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GRAMOPHONE (10/2015)
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Orchid Classics

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Reviewer: Harriet Smith


Edna Stern should know all about colour: she’s a former pupil of Leon Fleisher and Krystian Zimerman after all. She writes an interesting essay about her thoughts on Bach and the modern piano and, in particular, the judicious use of pedal. Unfortunately one person’s ‘judicious use’ is another’s overindulgence. Whereas I’ve enjoyed Stern’s Mozart, with its pleasingly playful edge, here I’m far less convinced. It’s a frustrating listen because some movements come off well – her Corrente of the First Partita is an engaging conversation piece between the hands, while the Tempo di Gavotta of the Sixth is a gossamer delight. But these are the exceptions. Too often she seems overly interventionist, particularly in fast movements where a sense of unalloyed energy is key. Take the Gigue of No 1, which is peppered with slowings-down, then turn to Goode, Anderszewski or Perahia (to name just three) to hear how much more effective it sounds, whatever your favoured tempo. In the swirling Capriccio that ends the Second Partita, she soon gives in to agogic pauses (tr 12, 0'40", 0'50", 1'03", 1'35", and so it goes on…). I’m by no means purist when it comes to Bach but this is simply too interventionist. And that’s a word that could sum up her Sarabandes as well.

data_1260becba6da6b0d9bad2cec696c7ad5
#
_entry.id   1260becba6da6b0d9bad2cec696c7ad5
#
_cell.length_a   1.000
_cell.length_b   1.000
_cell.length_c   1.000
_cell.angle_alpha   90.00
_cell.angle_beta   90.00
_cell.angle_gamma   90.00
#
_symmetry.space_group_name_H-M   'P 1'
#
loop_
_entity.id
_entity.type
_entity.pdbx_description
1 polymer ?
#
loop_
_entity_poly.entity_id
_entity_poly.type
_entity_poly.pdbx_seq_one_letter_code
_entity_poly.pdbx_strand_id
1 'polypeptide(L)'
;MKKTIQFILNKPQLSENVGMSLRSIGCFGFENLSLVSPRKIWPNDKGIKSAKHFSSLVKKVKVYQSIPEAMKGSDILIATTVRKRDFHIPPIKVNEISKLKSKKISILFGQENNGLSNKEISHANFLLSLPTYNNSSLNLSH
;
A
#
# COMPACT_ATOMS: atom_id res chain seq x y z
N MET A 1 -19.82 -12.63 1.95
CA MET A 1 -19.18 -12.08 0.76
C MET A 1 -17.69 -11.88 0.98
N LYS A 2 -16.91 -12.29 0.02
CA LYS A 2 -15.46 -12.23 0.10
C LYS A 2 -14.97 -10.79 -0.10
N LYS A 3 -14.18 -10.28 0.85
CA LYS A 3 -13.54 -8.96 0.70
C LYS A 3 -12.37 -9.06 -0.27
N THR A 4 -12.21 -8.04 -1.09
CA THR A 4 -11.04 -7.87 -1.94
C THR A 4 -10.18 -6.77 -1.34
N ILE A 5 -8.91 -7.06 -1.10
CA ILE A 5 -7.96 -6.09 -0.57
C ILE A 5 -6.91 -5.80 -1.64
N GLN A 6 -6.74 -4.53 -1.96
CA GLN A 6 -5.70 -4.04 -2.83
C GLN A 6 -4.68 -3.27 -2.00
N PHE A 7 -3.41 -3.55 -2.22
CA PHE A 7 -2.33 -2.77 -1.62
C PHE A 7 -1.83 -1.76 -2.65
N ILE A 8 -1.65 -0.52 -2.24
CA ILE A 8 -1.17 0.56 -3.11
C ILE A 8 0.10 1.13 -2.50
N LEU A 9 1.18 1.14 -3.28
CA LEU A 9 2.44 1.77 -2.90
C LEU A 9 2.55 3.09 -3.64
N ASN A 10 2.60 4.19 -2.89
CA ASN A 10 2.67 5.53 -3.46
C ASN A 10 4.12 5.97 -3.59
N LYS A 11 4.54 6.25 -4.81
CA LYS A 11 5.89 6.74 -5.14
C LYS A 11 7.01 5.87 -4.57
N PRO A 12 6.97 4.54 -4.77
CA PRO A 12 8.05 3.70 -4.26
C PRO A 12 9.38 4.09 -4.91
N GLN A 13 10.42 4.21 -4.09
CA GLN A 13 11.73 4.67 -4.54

If Stern’s rubato in the First Partita’s Praeludium is mildly distracting, that in the opening Toccata of No 6 renders it rhythmically flaccid, fatally losing momentum – especially when heard alongside Anderszewski’s visionary interpretation. And in the same Partita’s Air she seems merely heavy-handed when compared to Perahia, who conveys so much yet with the simplest of means. So unless soft-focus Bach is your thing, I’d steer well clear.


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